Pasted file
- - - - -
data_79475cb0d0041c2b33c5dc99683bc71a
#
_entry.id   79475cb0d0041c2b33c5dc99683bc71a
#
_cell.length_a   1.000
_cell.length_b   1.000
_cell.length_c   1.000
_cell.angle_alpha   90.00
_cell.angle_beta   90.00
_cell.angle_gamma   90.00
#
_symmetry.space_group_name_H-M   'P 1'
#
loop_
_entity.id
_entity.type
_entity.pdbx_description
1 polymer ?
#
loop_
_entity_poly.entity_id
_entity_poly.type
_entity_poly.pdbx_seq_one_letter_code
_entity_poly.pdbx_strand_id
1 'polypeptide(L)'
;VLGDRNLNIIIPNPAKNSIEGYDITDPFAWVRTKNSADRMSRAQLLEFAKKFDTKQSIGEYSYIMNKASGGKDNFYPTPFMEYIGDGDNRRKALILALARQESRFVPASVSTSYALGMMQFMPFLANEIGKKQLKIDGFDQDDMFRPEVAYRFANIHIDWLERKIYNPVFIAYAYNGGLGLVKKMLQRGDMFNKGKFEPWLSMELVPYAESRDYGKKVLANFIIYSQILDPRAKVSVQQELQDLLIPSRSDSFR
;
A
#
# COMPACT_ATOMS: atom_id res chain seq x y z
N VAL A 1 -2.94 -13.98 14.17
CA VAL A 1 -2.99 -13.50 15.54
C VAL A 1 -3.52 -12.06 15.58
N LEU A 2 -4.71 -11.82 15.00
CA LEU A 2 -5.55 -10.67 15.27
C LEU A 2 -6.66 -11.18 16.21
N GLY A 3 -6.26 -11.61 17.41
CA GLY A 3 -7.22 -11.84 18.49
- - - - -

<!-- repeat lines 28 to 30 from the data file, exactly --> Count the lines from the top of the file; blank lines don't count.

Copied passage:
A
#
# COMPACT_ATOMS: atom_id res chain seq x y z